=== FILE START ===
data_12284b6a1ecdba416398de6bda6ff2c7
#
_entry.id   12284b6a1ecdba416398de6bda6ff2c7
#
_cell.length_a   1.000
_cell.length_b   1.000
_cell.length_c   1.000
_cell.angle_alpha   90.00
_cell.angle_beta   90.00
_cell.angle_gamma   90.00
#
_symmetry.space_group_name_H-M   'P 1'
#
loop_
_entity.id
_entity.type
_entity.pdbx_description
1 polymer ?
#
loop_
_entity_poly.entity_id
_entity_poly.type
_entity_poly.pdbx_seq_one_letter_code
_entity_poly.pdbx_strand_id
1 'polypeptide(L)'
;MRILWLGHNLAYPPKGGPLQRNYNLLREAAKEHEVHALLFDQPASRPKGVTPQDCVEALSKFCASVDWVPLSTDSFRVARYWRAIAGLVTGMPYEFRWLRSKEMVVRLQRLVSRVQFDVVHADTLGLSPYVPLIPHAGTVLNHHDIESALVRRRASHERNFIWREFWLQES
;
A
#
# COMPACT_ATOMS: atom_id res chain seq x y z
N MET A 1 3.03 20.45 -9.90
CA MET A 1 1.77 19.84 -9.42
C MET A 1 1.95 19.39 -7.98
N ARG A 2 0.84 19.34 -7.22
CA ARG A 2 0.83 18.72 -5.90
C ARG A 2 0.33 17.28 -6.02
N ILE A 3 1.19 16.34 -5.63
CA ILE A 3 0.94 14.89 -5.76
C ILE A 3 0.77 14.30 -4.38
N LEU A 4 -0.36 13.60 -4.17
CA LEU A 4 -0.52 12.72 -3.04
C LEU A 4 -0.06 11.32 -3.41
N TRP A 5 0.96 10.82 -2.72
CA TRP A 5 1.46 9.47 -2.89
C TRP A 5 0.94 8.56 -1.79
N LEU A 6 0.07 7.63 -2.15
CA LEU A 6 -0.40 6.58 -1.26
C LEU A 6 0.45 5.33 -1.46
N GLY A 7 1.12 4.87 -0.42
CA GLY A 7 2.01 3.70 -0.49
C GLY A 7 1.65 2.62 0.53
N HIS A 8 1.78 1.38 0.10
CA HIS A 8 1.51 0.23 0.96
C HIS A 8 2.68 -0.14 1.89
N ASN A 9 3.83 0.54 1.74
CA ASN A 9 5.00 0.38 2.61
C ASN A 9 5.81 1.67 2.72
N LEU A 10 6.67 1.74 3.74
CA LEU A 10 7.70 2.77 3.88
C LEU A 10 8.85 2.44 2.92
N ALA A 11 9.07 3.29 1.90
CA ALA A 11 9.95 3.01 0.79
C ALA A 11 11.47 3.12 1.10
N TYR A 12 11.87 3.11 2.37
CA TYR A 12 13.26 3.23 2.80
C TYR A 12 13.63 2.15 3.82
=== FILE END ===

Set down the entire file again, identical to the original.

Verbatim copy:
data_12284b6a1ecdba416398de6bda6ff2c7
#
_entry.id   12284b6a1ecdba416398de6bda6ff2c7
#
_cell.length_a   1.000
_cell.length_b   1.000
_cell.length_c   1.000
_cell.angle_alpha   90.00
_cell.angle_beta   90.00
_cell.angle_gamma   90.00
#
_symmetry.space_group_name_H-M   'P 1'
#
loop_
_entity.id
_entity.type
_entity.pdbx_description
1 polymer ?
#
loop_
_entity_poly.entity_id
_entity_poly.type
_entity_poly.pdbx_seq_one_letter_code
_entity_poly.pdbx_strand_id
1 'polypeptide(L)'
;MRILWLGHNLAYPPKGGPLQRNYNLLREAAKEHEVHALLFDQPASRPKGVTPQDCVEALSKFCASVDWVPLSTDSFRVARYWRAIAGLVTGMPYEFRWLRSKEMVVRLQRLVSRVQFDVVHADTLGLSPYVPLIPHAGTVLNHHDIESALVRRRASHERNFIWREFWLQES
;
A
#
# COMPACT_ATOMS: atom_id res chain seq x y z
N MET A 1 3.03 20.45 -9.90
CA MET A 1 1.77 19.84 -9.42
C MET A 1 1.95 19.39 -7.98
N ARG A 2 0.84 19.34 -7.22
CA ARG A 2 0.83 18.72 -5.90
C ARG A 2 0.33 17.28 -6.02
N ILE A 3 1.19 16.34 -5.63
CA ILE A 3 0.94 14.89 -5.76
C ILE A 3 0.77 14.30 -4.38
N LEU A 4 -0.36 13.60 -4.17
CA LEU A 4 -0.52 12.72 -3.04
C LEU A 4 -0.06 11.32 -3.41
N TRP A 5 0.96 10.82 -2.72
CA TRP A 5 1.46 9.47 -2.89
C TRP A 5 0.94 8.56 -1.79
N LEU A 6 0.07 7.63 -2.15
CA LEU A 6 -0.40 6.58 -1.26
C LEU A 6 0.45 5.33 -1.46
N GLY A 7 1.12 4.87 -0.42
CA GLY A 7 2.01 3.70 -0.49
C GLY A 7 1.65 2.62 0.53
N HIS A 8 1.78 1.38 0.10
CA HIS A 8 1.51 0.23 0.96
C HIS A 8 2.68 -0.14 1.89
N ASN A 9 3.83 0.54 1.74
CA ASN A 9 5.00 0.38 2.61
C ASN A 9 5.81 1.67 2.72
N LEU A 10 6.67 1.74 3.74
CA LEU A 10 7.70 2.77 3.88
C LEU A 10 8.85 2.44 2.92
N ALA A 11 9.07 3.29 1.90
CA ALA A 11 9.95 3.01 0.79
C ALA A 11 11.47 3.12 1.10
N TYR A 12 11.87 3.11 2.37
CA TYR A 12 13.26 3.23 2.80
C TYR A 12 13.63 2.15 3.82